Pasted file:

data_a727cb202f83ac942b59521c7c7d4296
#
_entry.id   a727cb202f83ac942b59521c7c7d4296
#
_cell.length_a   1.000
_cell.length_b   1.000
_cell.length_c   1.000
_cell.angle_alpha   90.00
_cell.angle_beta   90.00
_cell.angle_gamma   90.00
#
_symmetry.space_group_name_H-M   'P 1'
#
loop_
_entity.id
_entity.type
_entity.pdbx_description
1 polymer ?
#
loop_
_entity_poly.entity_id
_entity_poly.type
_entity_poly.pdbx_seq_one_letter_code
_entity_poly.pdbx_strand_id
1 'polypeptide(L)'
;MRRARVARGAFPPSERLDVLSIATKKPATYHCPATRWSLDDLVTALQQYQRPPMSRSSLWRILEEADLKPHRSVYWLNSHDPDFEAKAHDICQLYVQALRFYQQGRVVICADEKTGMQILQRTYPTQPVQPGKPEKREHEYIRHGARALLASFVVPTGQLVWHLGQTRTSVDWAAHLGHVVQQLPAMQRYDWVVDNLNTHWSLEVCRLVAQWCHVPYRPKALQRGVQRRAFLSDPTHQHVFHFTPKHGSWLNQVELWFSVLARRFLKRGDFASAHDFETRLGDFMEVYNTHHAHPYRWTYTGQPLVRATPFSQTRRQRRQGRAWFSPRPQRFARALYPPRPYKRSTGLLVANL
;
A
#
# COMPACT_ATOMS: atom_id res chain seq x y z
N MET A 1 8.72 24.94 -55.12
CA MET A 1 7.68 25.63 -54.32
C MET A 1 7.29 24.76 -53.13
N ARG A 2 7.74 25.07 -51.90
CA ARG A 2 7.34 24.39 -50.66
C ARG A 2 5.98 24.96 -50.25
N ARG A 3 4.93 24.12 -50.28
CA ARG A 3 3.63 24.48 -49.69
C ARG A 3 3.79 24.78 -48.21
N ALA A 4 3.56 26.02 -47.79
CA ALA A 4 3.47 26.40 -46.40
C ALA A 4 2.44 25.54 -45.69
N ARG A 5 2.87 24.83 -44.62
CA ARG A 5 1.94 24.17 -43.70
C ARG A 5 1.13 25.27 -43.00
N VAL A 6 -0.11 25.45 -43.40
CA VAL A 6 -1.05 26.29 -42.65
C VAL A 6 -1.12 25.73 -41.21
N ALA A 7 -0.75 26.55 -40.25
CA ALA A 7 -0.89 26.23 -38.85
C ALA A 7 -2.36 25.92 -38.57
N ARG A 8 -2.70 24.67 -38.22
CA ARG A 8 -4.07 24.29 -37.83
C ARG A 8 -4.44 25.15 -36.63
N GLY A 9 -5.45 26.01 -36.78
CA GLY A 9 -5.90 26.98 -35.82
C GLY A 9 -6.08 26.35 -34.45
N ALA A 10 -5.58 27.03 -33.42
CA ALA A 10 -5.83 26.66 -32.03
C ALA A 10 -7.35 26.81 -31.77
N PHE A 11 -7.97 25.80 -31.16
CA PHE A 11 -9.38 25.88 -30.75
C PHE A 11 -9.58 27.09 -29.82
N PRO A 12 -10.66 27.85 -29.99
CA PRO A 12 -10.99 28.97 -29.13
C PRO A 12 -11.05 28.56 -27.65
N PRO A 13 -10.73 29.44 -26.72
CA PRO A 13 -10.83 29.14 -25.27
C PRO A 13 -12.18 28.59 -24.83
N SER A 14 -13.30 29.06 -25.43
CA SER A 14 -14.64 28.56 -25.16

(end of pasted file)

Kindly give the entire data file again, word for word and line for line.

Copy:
data_a727cb202f83ac942b59521c7c7d4296
#
_entry.id   a727cb202f83ac942b59521c7c7d4296
#
_cell.length_a   1.000
_cell.length_b   1.000
_cell.length_c   1.000
_cell.angle_alpha   90.00
_cell.angle_beta   90.00
_cell.angle_gamma   90.00
#
_symmetry.space_group_name_H-M   'P 1'
#
loop_
_entity.id
_entity.type
_entity.pdbx_description
1 polymer ?
#
loop_
_entity_poly.entity_id
_entity_poly.type
_entity_poly.pdbx_seq_one_letter_code
_entity_poly.pdbx_strand_id
1 'polypeptide(L)'
;MRRARVARGAFPPSERLDVLSIATKKPATYHCPATRWSLDDLVTALQQYQRPPMSRSSLWRILEEADLKPHRSVYWLNSHDPDFEAKAHDICQLYVQALRFYQQGRVVICADEKTGMQILQRTYPTQPVQPGKPEKREHEYIRHGARALLASFVVPTGQLVWHLGQTRTSVDWAAHLGHVVQQLPAMQRYDWVVDNLNTHWSLEVCRLVAQWCHVPYRPKALQRGVQRRAFLSDPTHQHVFHFTPKHGSWLNQVELWFSVLARRFLKRGDFASAHDFETRLGDFMEVYNTHHAHPYRWTYTGQPLVRATPFSQTRRQRRQGRAWFSPRPQRFARALYPPRPYKRSTGLLVANL
;
A
#
# COMPACT_ATOMS: atom_id res chain seq x y z
N MET A 1 8.72 24.94 -55.12
CA MET A 1 7.68 25.63 -54.32
C MET A 1 7.29 24.76 -53.13
N ARG A 2 7.74 25.07 -51.90
CA ARG A 2 7.34 24.39 -50.66
C ARG A 2 5.98 24.96 -50.25
N ARG A 3 4.93 24.12 -50.28
CA ARG A 3 3.63 24.48 -49.69
C ARG A 3 3.79 24.78 -48.21
N ALA A 4 3.56 26.02 -47.79
CA ALA A 4 3.47 26.40 -46.40
C ALA A 4 2.44 25.54 -45.69
N ARG A 5 2.87 24.83 -44.62
CA ARG A 5 1.94 24.17 -43.70
C ARG A 5 1.13 25.27 -43.00
N VAL A 6 -0.11 25.45 -43.40
CA VAL A 6 -1.05 26.29 -42.65
C VAL A 6 -1.12 25.73 -41.21
N ALA A 7 -0.75 26.55 -40.25
CA ALA A 7 -0.89 26.23 -38.85
C ALA A 7 -2.36 25.92 -38.57
N ARG A 8 -2.70 24.67 -38.22
CA ARG A 8 -4.07 24.29 -37.83
C ARG A 8 -4.44 25.15 -36.63
N GLY A 9 -5.45 26.01 -36.78
CA GLY A 9 -5.90 26.98 -35.82
C GLY A 9 -6.08 26.35 -34.45
N ALA A 10 -5.58 27.03 -33.42
CA ALA A 10 -5.83 26.66 -32.03
C ALA A 10 -7.35 26.81 -31.77
N PHE A 11 -7.97 25.80 -31.16
CA PHE A 11 -9.38 25.88 -30.75
C PHE A 11 -9.58 27.09 -29.82
N PRO A 12 -10.66 27.85 -29.99
CA PRO A 12 -10.99 28.97 -29.13
C PRO A 12 -11.05 28.56 -27.65
N PRO A 13 -10.73 29.44 -26.72
CA PRO A 13 -10.83 29.14 -25.27
C PRO A 13 -12.18 28.59 -24.83
N SER A 14 -13.30 29.06 -25.43
CA SER A 14 -14.64 28.56 -25.16